Cash currencies have dominated the business of monetary rewards since recorded history. Since the 1950s, Cash has met one of his most formidable competitors: the credit card. Piggybacking on the idea of digital currency, debit cards emerged in the 1970s, allowing you to access all your funds and exchange currency with the swipe of a plastic rectangle. Credit and debit cards reigned as champions of digital currency for almost four decades until the rise of new competitors, cryptocurrencies.
Since the introduction of Bitcoin, the use of cryptocurrencies has exploded. People have consistently increased the value of cryptocurrencies by creating a high-value marketplace for their use and opening up more channels that allow the currency to be traded among those who own it. The use of currency has progressed from local exchanges between individuals to some companies strictly using cryptocurrencies to participate in contract negotiations and currency exchanges.
So what happens when cryptocurrencies become dominant to the point where there seems to be no return? Regulated by the state of Florida. Florida he enacted legislation beginning January 1, 2023 that would impose licensing requirements on transmitters when trading businesses that include what the Sunshine State considers “virtual currencies,” although this licensing requirement is specific to Applies to transmitters only. In HB 273, the Florida Legislature defines virtual currency as “an electronic or digital medium of exchange that is not currency.” Excluded from this definition are online platforms that have their own identified form of currency that cannot be exchanged outside of that platform (i.e. online video games that have their own form of “currency” given for purchase throughout the game). ) am. The law also appears to exclude rewards program points that are strictly redeemable with publishers that offer reward points, unless the points can be “converted or exchanged for currency or another medium of exchange.” In other words, the license requirement only applies to cryptocurrency exchanges that involve third-party intermediaries for currency conversion.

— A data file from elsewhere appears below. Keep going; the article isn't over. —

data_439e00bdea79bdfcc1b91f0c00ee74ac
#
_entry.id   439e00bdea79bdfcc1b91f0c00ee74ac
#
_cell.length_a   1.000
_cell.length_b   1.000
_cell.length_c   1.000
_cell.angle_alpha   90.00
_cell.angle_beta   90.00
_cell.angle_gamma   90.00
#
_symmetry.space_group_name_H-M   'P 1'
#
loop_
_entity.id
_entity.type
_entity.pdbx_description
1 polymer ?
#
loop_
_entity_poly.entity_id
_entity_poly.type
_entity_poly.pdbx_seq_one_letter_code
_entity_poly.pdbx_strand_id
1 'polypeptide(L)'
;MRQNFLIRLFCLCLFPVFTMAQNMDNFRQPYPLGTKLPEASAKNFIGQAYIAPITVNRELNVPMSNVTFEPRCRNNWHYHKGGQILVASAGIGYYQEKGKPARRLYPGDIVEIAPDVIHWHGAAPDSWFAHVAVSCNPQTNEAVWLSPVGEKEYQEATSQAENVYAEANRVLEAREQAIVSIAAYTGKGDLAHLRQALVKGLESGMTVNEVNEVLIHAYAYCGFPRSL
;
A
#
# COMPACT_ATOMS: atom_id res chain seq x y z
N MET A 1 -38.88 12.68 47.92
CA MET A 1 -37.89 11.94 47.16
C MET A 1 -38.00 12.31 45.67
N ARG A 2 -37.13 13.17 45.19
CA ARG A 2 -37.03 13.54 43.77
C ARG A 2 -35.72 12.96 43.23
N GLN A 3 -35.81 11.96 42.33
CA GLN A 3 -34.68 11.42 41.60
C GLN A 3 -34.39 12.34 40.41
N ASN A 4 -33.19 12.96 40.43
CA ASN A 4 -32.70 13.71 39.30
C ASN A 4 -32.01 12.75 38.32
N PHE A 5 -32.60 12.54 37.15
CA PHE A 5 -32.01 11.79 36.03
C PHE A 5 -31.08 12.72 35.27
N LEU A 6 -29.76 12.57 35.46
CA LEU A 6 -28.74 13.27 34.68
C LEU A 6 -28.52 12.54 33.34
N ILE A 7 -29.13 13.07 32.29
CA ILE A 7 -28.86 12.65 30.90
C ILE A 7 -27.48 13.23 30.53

While this law may appear intimidating and restrictive at first glance, the legislature’s intentions actually reveal the opposite. Instead, Florida intends to reduce the potential for money laundering using “virtual currencies” popular in commerce. , must hold the same type of virtual currency and exact amount sent to the currency recipient until the transmission is complete.
What should I do
For businesses with transactions involving cryptocurrencies and third-party senders, the key to avoiding violating this Florida law is to ensure that intermediaries sending the currency meet licensing requirements. am. License requirements include a minimum of $100,000, corporate-guaranteed bonds, and permissible investments. Failure to comply with licensing requirements, if applicable to transmitters, may subject you to the Florida Criminal Money Laundering Laws.